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Inflammatory Arthritis

What is inflammatory arthritis?  

Inflammatory arthritis includes a group of conditions whereby the body’s defense system begins to attack the tissues of joints instead of germs, viruses and other foreign substances. This can result in stiffness, pain and joint damage. As a result of this damage, some of the joints may gradually change shape and deformities can develop. Once a joint is damaged, the damage cannot be reversed. Early treatment aimed at reducing inflammation is important to prevent damage to the joint and, for some forms of inflammatory arthritis, to internal organs. Inflammatory arthritis is often referred to as being systemic because it can affect the whole body. The most common forms of inflammatory arthritis are: rheumatoid arthritis (RA), ankylosing spondylitis and psoriatic arthritis. Inflammatory arthritis also affects children.


How is inflammatory arthritis diagnosed? 

Your doctor will make a diagnosis based on your medical history, a physical examination and diagnostic tests that may include blood tests and X-rays.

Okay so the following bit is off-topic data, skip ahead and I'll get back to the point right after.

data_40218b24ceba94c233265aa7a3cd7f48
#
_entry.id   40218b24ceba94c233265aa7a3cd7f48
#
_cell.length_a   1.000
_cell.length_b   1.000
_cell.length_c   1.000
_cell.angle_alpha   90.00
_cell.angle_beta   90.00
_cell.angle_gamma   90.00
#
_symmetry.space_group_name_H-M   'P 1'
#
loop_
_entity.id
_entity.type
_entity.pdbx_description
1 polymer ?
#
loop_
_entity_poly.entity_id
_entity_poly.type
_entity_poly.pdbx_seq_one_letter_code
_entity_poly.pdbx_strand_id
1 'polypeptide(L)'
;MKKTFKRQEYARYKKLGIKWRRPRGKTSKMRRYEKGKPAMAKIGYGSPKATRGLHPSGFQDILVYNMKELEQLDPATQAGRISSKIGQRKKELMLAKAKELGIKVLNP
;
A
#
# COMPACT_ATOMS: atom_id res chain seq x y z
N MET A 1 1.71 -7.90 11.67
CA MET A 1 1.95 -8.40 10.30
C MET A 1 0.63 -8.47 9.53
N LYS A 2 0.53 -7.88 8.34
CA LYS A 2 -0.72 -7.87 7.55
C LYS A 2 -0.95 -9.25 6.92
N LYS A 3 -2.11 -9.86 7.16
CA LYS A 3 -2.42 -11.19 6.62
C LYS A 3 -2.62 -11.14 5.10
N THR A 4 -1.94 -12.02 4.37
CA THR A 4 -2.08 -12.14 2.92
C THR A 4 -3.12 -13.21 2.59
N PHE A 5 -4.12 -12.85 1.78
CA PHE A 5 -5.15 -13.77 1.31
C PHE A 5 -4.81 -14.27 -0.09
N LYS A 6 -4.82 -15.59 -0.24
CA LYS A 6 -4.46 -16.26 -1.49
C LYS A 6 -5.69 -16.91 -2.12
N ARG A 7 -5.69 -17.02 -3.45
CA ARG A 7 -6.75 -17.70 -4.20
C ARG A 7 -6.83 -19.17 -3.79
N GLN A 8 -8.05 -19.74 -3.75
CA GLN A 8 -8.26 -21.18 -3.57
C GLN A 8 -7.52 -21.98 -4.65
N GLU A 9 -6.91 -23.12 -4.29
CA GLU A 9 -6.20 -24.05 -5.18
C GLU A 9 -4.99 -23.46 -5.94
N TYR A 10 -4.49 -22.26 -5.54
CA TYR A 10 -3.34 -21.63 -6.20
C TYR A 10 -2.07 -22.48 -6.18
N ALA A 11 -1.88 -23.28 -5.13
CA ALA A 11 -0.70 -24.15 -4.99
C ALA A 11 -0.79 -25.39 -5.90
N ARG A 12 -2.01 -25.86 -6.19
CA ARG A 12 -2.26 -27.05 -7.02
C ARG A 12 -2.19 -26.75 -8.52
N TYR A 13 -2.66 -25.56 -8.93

Who gets inflammatory arthritis? 

Inflammatory arthritis affects people of every age, gender and ethnic background.  Genetics, age and lifestyle can all play a part in increasing one’s risk of developing inflammatory arthritis.



Medications for inflammatory arthritis are aimed at controlling inflammation and minimizing disease activity to help prevent joint damage.

These medications can be quite complex, so you are encouraged to ask for in-depth explanations from your health-care team – including pharmacists, who are an excellent source of information. 

To explore this area of treatment, The Arthritis Society has developed a comprehensive expert guide that delivers detailed information on medications used to treat inflammatory arthritis 

EXPLORE: Arthritis Medications – A Reference Guide 

The optimal treatment is what is best in each individual case – so speak with your doctor and/or pharmacist about what kind of medications are most appropriate for you. 


Self-management of arthritis can include a number of activities that you can do on your own, or with the support of complementary health practitioners to help manage your symptoms of arthritis. This self-management resource has a variety of options you can explore to help you manage your arthritis.

Inflammatory arthritis self-management

What Now

Living well with arthritis

There is a lot you can do to take control and actively manage your arthritis. Below we have listed a few resources to help you learn more about actively managing your arthritis to live better.


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Navigating Through Arthritis

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